Writing Wednesday

Can I write anything of substance in 15 minutes?

We shall see.

I started a new, demanding lactation consultant, job last week and the experience of it is so all encompasing at this point I need to find a way to make some space for myself or I will surely drown.  Surely I can carve out 15 minutes at lunch, once week to step back and write.

Not suprisingly, what’s on my mind lately is work-life balance.  Last Thursday evening, after four straight days of work Older broke down angrily “I hate your new job!” he shouted at me after a too late dinner (because I have a long commute and don’t get home until after 7:00 at best).  The past week and a half has been a constant clash of those moments.  Should I take the time for individual conversations with each child or should I go to bed by 10:00 so that I might hope to get seven hours of sleep before I am up in the dark at 5:30?  Is it better for my husband to let the kids watch TV so he can make us a home cooked dinner or is it better to just save everyone the stress and order pizza?  By the way, it turns out that the kids actually can get tired of pizza/quesadillas/mac and cheese.  Is it better for me to go to the gym near work and exercise for 45 minutes, waiting for traffic to die down so that my commute will “only” be an hour or is it better for me to go straight home from work but sit in traffic for an hour and forty five minutes.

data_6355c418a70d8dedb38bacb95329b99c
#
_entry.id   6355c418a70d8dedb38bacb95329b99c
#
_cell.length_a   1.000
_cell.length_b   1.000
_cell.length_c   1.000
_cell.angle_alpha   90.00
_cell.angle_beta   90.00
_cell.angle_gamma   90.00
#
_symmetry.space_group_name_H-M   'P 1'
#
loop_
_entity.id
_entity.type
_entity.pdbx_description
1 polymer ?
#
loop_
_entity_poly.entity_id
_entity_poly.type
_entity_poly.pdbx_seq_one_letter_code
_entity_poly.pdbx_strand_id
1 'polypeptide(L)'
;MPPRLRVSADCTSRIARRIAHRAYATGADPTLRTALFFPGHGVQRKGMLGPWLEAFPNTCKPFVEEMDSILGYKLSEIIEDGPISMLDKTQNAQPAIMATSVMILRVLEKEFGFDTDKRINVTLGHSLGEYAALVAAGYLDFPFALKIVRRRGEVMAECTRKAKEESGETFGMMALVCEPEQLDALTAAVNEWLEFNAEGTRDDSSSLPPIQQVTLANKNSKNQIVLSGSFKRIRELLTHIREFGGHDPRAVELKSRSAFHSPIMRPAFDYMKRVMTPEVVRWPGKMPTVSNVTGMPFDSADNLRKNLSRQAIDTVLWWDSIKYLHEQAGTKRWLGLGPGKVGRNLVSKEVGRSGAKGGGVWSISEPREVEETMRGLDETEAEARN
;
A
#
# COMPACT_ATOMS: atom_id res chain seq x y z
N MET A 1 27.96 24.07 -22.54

I don’t know the answer to any of the equestions.  I do know that right now, life feels really hard.  I keep thinking I just need to get though “one more day” or “one more week” as if I will then reach some mythical finish line.  I am trying to accept that a week and half into a new job is probably too soon to really know what to do (not that I have other good options).  Yesterday was a particularly bad day.  Today is better.  

Time to go back into the hospital and just keep swimming.

The (Un)remarkable Pants

I love dresses.  I find them generally more comfortable than shorts or pants.  No matter how easy it actually is to slip on a dress, wearing a dress (or a skirt) seems to make you look more “put together” than you would otherwise.  And, of course, a light dress is nice and cool in the summer.  But despite the many praises of dresses, sometimes a girl needs to wear pants.  Horseback riding.  In the lab.  And, of course, hiking.